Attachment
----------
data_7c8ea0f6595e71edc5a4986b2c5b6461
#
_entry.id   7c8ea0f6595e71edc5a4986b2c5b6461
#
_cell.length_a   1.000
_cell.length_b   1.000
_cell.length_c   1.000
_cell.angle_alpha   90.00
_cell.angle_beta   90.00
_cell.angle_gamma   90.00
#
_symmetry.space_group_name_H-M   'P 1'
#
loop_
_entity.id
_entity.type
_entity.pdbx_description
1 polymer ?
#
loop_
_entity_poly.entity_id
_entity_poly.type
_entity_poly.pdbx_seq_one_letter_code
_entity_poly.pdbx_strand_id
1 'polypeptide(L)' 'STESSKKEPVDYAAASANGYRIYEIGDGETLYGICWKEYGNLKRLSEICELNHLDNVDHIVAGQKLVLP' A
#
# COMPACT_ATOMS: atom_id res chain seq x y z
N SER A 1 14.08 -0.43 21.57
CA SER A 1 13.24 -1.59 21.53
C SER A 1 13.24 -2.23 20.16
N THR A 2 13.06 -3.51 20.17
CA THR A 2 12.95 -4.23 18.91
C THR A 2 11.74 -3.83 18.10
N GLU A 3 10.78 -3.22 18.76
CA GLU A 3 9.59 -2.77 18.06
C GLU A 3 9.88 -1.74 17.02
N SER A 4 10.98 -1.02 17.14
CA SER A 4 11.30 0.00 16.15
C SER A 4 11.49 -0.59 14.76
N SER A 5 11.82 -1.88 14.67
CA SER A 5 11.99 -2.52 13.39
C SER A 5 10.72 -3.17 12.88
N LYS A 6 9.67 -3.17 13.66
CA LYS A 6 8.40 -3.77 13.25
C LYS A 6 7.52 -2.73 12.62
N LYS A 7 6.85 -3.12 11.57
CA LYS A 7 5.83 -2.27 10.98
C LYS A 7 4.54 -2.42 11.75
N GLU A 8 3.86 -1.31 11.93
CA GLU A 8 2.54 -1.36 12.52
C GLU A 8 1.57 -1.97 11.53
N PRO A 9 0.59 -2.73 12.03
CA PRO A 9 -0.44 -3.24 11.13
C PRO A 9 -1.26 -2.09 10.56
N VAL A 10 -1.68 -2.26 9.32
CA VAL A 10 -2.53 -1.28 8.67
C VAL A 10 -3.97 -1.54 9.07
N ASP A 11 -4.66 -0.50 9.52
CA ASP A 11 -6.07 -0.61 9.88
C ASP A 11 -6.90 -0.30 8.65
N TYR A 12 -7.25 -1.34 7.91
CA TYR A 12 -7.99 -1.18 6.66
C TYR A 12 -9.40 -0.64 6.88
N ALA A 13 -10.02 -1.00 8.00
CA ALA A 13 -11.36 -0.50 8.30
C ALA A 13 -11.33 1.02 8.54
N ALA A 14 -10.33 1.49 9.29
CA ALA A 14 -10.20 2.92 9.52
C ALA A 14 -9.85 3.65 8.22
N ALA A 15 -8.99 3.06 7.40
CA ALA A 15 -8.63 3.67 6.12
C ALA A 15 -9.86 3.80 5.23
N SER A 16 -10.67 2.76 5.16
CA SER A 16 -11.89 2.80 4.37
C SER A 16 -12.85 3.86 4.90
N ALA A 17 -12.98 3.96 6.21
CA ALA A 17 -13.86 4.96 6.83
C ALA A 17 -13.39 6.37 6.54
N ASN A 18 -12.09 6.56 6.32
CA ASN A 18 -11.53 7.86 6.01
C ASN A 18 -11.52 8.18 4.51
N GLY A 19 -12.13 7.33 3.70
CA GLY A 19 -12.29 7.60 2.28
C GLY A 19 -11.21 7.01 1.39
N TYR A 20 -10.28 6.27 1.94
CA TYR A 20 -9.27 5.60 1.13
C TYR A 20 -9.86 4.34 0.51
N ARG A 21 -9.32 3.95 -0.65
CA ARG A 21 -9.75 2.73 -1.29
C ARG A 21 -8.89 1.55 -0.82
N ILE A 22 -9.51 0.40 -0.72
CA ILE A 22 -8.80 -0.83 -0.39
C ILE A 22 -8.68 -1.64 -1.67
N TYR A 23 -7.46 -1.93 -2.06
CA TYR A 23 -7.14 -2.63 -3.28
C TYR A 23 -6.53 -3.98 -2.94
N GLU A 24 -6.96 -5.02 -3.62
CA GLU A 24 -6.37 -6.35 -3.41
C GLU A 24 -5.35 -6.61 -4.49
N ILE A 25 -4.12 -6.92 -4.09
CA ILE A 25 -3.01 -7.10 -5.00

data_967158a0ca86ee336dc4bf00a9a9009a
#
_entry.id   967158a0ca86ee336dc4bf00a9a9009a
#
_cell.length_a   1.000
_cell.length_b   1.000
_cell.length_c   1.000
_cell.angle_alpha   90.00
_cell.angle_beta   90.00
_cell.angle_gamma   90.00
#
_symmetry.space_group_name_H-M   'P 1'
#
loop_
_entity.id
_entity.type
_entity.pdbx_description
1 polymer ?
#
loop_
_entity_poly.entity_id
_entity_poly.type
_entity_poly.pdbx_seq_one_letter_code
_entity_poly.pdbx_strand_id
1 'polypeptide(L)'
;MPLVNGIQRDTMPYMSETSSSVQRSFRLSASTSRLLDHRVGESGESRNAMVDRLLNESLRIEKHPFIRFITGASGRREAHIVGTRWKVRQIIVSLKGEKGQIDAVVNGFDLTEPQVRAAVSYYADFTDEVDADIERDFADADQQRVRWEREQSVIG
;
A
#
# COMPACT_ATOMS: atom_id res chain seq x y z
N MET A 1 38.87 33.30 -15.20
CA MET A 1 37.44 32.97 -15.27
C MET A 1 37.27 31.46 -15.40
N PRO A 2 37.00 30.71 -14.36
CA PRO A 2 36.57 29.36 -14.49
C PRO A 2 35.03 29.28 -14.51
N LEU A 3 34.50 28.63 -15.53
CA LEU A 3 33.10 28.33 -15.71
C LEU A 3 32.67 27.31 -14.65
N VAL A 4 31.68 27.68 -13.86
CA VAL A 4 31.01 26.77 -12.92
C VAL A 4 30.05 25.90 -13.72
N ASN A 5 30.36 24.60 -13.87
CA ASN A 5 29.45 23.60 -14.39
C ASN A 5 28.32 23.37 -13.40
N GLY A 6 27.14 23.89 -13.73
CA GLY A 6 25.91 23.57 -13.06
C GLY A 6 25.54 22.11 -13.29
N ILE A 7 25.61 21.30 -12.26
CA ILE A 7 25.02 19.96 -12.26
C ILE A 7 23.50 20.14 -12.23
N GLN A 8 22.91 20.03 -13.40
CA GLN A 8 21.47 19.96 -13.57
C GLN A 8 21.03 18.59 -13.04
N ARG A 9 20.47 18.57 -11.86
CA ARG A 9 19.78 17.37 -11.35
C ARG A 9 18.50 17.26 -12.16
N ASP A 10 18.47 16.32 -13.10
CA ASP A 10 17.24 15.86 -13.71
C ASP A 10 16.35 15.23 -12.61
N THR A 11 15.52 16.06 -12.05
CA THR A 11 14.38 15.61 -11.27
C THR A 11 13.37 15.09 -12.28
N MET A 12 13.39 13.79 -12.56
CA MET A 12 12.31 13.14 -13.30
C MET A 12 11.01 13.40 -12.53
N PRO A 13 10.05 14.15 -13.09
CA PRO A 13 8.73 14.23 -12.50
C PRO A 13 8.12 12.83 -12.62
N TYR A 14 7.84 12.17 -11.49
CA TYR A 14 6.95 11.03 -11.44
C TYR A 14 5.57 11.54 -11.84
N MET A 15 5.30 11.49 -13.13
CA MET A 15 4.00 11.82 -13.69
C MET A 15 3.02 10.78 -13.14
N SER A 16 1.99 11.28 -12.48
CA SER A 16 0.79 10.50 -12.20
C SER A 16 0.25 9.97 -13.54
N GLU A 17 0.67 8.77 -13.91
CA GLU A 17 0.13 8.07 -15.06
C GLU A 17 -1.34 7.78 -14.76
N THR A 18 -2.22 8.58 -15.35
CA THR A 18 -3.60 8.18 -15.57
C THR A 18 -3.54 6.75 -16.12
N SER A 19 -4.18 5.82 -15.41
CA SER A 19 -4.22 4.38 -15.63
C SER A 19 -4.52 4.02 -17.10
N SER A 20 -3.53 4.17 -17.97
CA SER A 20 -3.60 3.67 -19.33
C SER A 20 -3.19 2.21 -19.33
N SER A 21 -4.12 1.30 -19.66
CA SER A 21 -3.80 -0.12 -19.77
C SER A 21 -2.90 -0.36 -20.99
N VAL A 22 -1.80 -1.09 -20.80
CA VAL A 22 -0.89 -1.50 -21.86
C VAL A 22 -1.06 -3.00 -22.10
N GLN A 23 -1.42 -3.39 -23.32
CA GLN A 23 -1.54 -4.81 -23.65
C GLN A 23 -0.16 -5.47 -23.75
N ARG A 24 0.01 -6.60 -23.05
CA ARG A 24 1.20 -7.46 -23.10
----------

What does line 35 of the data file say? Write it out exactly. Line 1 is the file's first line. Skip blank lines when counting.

CA GLU A 3 9.59 -2.77 18.06